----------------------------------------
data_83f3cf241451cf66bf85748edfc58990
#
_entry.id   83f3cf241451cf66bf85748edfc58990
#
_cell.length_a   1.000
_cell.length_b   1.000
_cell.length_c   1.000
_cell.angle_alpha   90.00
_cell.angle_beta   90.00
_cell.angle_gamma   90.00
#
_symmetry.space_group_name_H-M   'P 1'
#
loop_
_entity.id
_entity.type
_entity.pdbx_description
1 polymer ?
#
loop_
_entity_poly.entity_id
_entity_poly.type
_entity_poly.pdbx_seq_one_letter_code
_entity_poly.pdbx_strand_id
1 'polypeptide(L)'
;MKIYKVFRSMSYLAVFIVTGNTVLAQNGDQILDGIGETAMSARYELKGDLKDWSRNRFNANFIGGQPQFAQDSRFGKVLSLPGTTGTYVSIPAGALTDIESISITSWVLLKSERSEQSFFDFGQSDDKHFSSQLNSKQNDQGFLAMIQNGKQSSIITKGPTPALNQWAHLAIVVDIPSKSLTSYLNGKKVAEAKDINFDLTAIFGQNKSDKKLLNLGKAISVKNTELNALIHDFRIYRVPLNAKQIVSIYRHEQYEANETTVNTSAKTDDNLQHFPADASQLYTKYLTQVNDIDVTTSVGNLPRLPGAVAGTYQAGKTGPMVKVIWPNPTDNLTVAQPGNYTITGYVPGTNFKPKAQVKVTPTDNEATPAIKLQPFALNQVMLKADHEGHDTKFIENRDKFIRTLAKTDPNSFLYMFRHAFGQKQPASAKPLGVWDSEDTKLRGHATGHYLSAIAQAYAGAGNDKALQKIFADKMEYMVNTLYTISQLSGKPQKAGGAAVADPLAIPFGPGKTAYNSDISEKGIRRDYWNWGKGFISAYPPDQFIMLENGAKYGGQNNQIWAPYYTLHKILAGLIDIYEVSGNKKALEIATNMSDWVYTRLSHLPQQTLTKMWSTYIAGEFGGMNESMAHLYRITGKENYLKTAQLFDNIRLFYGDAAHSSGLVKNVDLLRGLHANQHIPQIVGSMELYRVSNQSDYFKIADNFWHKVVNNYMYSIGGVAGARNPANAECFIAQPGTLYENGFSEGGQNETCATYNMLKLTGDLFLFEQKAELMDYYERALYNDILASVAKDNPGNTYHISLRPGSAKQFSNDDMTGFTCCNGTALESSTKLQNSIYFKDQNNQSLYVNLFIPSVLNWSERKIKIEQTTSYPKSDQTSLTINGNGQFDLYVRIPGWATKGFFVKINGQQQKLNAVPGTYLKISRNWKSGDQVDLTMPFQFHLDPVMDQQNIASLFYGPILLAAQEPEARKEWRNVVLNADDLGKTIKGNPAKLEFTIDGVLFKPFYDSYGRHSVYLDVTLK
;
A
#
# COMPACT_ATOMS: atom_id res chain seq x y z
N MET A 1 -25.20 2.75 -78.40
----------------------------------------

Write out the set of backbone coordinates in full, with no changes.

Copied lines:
data_83f3cf241451cf66bf85748edfc58990
#
_entry.id   83f3cf241451cf66bf85748edfc58990
#
_cell.length_a   1.000
_cell.length_b   1.000
_cell.length_c   1.000
_cell.angle_alpha   90.00
_cell.angle_beta   90.00
_cell.angle_gamma   90.00
#
_symmetry.space_group_name_H-M   'P 1'
#
loop_
_entity.id
_entity.type
_entity.pdbx_description
1 polymer ?
#
loop_
_entity_poly.entity_id
_entity_poly.type
_entity_poly.pdbx_seq_one_letter_code
_entity_poly.pdbx_strand_id
1 'polypeptide(L)'
;MKIYKVFRSMSYLAVFIVTGNTVLAQNGDQILDGIGETAMSARYELKGDLKDWSRNRFNANFIGGQPQFAQDSRFGKVLSLPGTTGTYVSIPAGALTDIESISITSWVLLKSERSEQSFFDFGQSDDKHFSSQLNSKQNDQGFLAMIQNGKQSSIITKGPTPALNQWAHLAIVVDIPSKSLTSYLNGKKVAEAKDINFDLTAIFGQNKSDKKLLNLGKAISVKNTELNALIHDFRIYRVPLNAKQIVSIYRHEQYEANETTVNTSAKTDDNLQHFPADASQLYTKYLTQVNDIDVTTSVGNLPRLPGAVAGTYQAGKTGPMVKVIWPNPTDNLTVAQPGNYTITGYVPGTNFKPKAQVKVTPTDNEATPAIKLQPFALNQVMLKADHEGHDTKFIENRDKFIRTLAKTDPNSFLYMFRHAFGQKQPASAKPLGVWDSEDTKLRGHATGHYLSAIAQAYAGAGNDKALQKIFADKMEYMVNTLYTISQLSGKPQKAGGAAVADPLAIPFGPGKTAYNSDISEKGIRRDYWNWGKGFISAYPPDQFIMLENGAKYGGQNNQIWAPYYTLHKILAGLIDIYEVSGNKKALEIATNMSDWVYTRLSHLPQQTLTKMWSTYIAGEFGGMNESMAHLYRITGKENYLKTAQLFDNIRLFYGDAAHSSGLVKNVDLLRGLHANQHIPQIVGSMELYRVSNQSDYFKIADNFWHKVVNNYMYSIGGVAGARNPANAECFIAQPGTLYENGFSEGGQNETCATYNMLKLTGDLFLFEQKAELMDYYERALYNDILASVAKDNPGNTYHISLRPGSAKQFSNDDMTGFTCCNGTALESSTKLQNSIYFKDQNNQSLYVNLFIPSVLNWSERKIKIEQTTSYPKSDQTSLTINGNGQFDLYVRIPGWATKGFFVKINGQQQKLNAVPGTYLKISRNWKSGDQVDLTMPFQFHLDPVMDQQNIASLFYGPILLAAQEPEARKEWRNVVLNADDLGKTIKGNPAKLEFTIDGVLFKPFYDSYGRHSVYLDVTLK
;
A
#
# COMPACT_ATOMS: atom_id res chain seq x y z
N MET A 1 -25.20 2.75 -78.40